When Philips was looking for medical applications for their flexible Ledfoil disks, they were probably hoping to find a market of more than 200 people, but luckily for sufferers of the rare Crigler-Najjar syndrome, they happened to come across Dutch student Philomeen Engels. Engels, a recent graduate of the Delft University of Technology, had the idea of creating a wearable light therapy device using the Philips tech, which would free Crigler-Najjar patients -- whose bodies cannot break down the potentially lethal red blood cell by-product called bilirubine -- from the 12 hours they must spend inside converted sunbeds each day. The device, known as the Ledwrap, contains twelve Ledfoils between two layers of cloth and can act as either a sleeping bag or a rather bulky bodysuit for more freedom of movement -- well, as much movement as an extension cord allows, since the LEDs require too much juice to run on batteries. Engels hopes to have the first Ledwraps on the market within a year, although that may be a bit optimistic, as the prototype has yet to undergo the rather non-trivial task of actual medical testing.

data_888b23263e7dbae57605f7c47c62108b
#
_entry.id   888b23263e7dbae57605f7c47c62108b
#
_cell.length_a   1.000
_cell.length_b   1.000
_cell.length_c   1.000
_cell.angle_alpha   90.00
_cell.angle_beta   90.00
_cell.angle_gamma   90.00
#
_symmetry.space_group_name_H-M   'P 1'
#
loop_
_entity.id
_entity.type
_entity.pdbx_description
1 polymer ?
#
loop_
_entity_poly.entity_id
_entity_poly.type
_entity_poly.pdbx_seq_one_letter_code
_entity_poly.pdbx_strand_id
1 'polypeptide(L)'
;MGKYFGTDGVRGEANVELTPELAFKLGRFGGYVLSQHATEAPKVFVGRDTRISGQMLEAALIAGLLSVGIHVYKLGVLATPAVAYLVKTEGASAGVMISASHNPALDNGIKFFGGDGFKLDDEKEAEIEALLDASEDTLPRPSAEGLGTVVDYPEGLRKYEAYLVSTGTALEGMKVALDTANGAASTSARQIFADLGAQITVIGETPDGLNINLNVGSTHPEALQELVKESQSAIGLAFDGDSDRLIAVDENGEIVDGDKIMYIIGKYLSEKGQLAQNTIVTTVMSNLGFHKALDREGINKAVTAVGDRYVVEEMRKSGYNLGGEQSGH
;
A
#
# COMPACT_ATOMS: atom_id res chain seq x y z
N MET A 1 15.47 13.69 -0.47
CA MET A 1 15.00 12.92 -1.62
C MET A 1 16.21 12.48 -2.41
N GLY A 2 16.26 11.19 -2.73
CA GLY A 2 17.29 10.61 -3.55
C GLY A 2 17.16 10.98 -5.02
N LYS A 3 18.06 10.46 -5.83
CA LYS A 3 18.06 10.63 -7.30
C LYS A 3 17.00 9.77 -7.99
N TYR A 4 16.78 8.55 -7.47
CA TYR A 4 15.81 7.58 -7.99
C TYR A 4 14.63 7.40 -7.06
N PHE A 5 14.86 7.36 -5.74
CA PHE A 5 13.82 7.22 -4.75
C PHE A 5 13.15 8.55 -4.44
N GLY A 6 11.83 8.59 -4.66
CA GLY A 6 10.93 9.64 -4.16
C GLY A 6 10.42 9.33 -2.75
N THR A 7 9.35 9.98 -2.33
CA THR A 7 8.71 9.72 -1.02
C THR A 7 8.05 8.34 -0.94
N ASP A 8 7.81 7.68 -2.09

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Philips tech enables wearable light therapy device